The current events started with the people of Ukraine expressing a clear wish to take their future into their own hands and come closer to the European Union, through an Agreement which would give them political association and economic integration.

Unfortunately instead of accepting the sovereign choices of Ukraine, Russia decided to interfere, to destabilize and to occupy part of the territory of a neighbouring country in a gesture that we hoped was long buried in history books.

We cannot accept nor condone this type of behavior. This is why we were quick in reacting together with our G7 partners in making clear that these actions carry a political, diplomatic and economic cost. And we also stand ready to support Ukraine in becoming a democratic, prosperous and independent country.

But this is not just an issue for Europe, the US or the G7 group. It should concern the rest of the world as well, as it is a direct threat to international law and to international peace.

EU-US relations: values matter more than ever

This brings me to the final part of my conversation with you today, the relations between Europe and the US. They matter more than ever, because they are grounded in a shared world view.

Because the apolar world which I referred to at the start, does not mean an amoral world; and the flattening of the distances worldwide has not provoked a flattening of our political and societal differences.

The values shared between the United States of America and the European Union - peace, democracy, rule of law, respect for human rights and solidarity represent our principal anchor, our moral compass, that should guide us in our daily actions.

This is why working together is not an option but an obligation. When Europe and the US stand together, the chances for a more prosperous, fairer and safer world are greater. This is what history taught us. This is what current events demonstrate.

I was therefore very proud to have the chance of launching last year with President Obama the foundations of what I hope will be another pillar of our relationship: the Transatlantic Trade and Investment Partnership.

Our economic relationship is already the strongest bond in the world ever, accounting for nearly half of global GDP and almost one third of world trade. A phenomenal 2.7 billion dollars' worth of trade flows between the two of us on a daily basis. Over 3.7 trillion dollars is invested across the Atlantic, creating powerful links between companies and researchers, creating business and employment opportunities on a scale that remains incomparable.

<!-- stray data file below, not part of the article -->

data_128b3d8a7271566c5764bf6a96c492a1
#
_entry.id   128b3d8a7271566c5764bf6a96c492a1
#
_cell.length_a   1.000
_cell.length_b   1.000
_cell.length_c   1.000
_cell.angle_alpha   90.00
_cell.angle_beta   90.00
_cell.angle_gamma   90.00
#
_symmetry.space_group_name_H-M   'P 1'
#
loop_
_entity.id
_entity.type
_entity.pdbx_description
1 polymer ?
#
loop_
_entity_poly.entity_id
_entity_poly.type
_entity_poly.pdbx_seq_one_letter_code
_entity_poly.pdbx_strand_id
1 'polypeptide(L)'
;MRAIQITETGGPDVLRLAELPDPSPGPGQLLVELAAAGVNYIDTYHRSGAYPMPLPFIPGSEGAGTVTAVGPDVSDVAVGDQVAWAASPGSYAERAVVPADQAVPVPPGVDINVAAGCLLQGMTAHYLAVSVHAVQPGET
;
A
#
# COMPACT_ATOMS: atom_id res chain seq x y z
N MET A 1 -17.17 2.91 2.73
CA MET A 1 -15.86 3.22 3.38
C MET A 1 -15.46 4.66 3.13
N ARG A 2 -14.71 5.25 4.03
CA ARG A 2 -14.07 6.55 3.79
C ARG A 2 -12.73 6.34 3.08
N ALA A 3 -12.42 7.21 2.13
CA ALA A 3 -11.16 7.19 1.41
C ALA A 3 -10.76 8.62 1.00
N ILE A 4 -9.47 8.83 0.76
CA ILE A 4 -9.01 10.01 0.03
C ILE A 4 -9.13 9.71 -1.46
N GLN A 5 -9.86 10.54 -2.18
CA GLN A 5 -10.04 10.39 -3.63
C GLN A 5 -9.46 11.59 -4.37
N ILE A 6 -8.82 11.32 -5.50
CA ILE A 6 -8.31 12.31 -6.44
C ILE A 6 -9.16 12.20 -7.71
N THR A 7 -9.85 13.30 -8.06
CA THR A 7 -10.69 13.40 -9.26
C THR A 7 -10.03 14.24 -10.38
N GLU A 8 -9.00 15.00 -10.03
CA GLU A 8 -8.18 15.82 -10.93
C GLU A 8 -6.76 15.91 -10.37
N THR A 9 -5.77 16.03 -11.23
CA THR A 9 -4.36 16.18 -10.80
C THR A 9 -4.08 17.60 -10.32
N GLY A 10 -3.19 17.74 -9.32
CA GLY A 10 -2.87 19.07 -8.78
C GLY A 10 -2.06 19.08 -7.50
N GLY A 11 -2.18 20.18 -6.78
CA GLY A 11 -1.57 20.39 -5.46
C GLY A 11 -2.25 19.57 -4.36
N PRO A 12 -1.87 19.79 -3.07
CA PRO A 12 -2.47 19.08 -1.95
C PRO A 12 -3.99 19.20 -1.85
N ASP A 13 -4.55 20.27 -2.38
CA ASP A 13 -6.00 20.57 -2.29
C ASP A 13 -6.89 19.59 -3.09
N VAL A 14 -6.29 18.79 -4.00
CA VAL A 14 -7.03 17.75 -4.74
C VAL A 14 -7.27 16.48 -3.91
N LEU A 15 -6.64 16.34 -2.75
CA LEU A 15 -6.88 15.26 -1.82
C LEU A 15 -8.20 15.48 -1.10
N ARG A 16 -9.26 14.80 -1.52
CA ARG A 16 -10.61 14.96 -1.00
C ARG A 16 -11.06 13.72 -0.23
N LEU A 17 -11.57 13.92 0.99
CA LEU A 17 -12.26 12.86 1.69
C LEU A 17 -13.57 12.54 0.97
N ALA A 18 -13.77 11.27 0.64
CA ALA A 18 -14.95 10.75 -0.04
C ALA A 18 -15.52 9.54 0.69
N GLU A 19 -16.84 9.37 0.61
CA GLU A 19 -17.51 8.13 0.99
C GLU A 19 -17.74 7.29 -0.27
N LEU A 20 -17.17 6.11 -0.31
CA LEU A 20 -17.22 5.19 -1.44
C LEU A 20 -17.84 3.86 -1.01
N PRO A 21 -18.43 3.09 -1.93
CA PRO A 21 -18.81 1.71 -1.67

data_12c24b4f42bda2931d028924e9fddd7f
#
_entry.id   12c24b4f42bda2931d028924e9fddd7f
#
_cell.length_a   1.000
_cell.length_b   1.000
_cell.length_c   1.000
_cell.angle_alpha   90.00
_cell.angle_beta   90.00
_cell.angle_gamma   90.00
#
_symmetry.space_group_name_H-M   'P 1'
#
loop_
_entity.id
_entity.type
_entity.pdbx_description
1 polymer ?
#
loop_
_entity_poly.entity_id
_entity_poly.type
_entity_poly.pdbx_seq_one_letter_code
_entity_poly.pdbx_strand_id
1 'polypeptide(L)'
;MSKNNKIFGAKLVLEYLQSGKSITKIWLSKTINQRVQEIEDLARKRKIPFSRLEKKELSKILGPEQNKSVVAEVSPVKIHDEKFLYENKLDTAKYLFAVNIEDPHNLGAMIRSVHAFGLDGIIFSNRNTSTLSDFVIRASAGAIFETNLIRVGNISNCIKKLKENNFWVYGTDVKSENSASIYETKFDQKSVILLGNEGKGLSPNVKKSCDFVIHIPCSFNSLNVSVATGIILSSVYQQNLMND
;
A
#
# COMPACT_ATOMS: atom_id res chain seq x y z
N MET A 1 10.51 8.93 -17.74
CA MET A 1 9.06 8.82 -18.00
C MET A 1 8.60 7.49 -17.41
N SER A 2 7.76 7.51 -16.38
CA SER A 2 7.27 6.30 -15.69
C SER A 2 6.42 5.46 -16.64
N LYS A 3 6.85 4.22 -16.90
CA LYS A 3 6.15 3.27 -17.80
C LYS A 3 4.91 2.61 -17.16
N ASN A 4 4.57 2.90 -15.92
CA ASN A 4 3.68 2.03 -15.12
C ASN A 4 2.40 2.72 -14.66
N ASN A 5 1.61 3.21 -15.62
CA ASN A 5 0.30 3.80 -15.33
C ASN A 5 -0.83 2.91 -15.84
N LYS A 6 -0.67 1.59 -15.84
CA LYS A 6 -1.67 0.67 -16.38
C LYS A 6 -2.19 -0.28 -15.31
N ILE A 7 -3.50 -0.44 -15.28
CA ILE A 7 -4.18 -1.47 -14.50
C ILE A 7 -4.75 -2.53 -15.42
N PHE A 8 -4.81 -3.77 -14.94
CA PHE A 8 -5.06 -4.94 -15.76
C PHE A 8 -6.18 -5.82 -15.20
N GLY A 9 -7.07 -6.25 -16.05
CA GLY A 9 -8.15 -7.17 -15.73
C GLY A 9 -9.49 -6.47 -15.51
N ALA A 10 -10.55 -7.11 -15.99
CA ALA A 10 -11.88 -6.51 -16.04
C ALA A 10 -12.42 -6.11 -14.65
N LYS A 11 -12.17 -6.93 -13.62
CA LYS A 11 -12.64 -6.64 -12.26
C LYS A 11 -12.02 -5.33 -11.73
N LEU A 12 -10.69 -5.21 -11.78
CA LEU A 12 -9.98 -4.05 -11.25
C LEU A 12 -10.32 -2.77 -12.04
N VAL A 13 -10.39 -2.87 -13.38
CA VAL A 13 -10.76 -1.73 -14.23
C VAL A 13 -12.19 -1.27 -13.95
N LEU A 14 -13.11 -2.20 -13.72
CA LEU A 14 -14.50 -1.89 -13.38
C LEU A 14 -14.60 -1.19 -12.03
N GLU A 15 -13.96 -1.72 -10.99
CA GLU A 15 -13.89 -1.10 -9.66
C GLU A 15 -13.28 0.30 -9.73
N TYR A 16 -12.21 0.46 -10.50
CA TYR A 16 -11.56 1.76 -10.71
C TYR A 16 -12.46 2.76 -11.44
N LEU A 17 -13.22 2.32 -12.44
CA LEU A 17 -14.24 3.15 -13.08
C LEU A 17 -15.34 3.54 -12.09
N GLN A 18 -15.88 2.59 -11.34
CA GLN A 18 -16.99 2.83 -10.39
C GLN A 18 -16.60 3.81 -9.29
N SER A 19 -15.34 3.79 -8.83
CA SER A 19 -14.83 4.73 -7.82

The prospect of an agreement that can further unleash this potential is excellent news for jobs and growth on the two sides of the Atlantic and for the rest of the world economy.

Agreement on TTIP can help us shape globalisation, with a common set of rules, with high environmental and social standards, with better regulatory cooperation to reduce the costs of bureaucracy on our small, medium and large businesses.

Of course, there will be areas of difficulty, but overcoming these and finding compromises will send a powerful signal to the world that we believe that these deals can be win-win; that we mean business together, and that we are willing to go further in deepening our partnership.

Because the cost of failure and the benefits of success are too great.

For Ladies and Gentlemen,

Whilst – on both sides - we will continue to work openly with partners across the world, because this is in our common DNA, European instincts will always look westwards, across the Pond, to deal with global problems together.

I see no contradiction or incompatibility between our common investment in the Atlantic and US and California’s natural and understandable attention towards the Pacific. These are two sides of the same coin: our joint sheer interest in shaping the world economy and global relations in line with our common values and strategic interests. In fact the stronger we are in the Atlantic, the more capable we will be to influence developments in the Pacific.

And California and Stanford despite being geographically in the shores of the Pacific, for the values they represent, will always remain front and centre of our Transatlantic relationship.

Thank you.